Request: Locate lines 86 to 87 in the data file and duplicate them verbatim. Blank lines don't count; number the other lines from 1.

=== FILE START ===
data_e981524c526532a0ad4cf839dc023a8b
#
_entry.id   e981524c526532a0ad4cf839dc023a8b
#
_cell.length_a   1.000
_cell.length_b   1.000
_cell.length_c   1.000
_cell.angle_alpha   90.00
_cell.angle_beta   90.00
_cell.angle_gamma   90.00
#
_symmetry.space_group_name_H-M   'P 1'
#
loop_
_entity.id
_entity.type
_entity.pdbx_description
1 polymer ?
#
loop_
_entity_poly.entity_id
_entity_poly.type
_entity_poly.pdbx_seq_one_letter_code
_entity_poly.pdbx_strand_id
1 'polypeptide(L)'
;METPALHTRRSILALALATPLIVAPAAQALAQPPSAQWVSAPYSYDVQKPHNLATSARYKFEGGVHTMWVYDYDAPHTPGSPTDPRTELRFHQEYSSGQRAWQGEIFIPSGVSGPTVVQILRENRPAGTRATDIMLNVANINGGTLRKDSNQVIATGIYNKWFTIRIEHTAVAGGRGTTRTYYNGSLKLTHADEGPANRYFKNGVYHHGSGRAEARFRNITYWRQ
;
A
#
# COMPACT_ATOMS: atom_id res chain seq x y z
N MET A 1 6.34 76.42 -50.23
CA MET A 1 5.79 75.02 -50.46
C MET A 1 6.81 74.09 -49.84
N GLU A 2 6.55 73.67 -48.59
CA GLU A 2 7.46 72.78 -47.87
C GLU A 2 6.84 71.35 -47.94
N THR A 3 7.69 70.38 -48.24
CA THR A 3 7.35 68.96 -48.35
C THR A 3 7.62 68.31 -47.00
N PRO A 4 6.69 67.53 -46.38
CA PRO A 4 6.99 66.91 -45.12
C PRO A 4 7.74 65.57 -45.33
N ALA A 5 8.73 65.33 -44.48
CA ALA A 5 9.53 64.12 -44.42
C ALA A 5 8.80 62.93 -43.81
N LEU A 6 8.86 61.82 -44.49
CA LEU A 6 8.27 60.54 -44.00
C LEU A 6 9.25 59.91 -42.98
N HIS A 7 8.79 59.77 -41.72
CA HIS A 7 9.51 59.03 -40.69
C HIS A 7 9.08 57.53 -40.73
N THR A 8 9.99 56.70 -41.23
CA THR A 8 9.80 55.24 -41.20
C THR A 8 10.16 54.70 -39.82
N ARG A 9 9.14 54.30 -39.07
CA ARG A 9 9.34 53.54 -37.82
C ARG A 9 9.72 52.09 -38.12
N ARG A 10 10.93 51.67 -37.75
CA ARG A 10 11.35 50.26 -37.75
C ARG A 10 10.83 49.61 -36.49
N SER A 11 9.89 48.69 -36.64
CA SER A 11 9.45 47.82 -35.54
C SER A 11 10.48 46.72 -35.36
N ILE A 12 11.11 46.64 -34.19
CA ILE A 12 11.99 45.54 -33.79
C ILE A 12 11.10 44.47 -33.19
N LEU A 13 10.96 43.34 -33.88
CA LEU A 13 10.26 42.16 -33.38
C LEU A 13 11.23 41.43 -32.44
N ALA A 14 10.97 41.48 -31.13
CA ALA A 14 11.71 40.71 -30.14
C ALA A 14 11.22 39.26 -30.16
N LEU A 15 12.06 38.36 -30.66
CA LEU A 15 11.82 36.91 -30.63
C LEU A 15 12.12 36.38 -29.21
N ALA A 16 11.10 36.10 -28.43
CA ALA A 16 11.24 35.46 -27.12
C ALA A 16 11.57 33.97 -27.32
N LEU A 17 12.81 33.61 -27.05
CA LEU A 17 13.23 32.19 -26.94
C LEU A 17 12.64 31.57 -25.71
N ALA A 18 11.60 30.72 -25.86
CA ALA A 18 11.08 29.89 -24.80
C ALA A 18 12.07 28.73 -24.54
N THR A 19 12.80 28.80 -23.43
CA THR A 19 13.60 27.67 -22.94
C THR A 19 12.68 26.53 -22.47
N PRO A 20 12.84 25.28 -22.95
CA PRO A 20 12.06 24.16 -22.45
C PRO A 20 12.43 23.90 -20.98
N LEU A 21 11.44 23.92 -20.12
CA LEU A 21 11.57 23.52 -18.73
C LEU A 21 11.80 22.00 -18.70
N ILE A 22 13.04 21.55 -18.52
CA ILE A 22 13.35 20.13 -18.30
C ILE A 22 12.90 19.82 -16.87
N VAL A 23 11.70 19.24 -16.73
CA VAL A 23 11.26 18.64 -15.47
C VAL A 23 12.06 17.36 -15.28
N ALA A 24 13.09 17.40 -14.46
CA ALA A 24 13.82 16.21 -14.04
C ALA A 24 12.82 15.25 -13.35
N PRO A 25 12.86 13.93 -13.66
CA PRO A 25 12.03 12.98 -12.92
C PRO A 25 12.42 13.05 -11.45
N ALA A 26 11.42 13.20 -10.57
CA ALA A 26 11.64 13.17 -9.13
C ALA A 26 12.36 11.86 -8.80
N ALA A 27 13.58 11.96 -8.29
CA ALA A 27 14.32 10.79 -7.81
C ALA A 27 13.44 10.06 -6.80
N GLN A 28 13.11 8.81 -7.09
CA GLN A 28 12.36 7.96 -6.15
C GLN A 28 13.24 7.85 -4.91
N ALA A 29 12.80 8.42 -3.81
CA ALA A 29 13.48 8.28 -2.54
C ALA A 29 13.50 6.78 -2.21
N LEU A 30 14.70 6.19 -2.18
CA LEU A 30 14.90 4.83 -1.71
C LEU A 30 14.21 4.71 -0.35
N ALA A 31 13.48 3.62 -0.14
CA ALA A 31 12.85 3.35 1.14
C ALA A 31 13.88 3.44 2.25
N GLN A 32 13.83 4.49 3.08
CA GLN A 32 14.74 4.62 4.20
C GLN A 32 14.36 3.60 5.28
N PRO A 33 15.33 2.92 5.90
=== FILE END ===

CA THR A 19 13.60 27.67 -22.94
C THR A 19 12.68 26.53 -22.47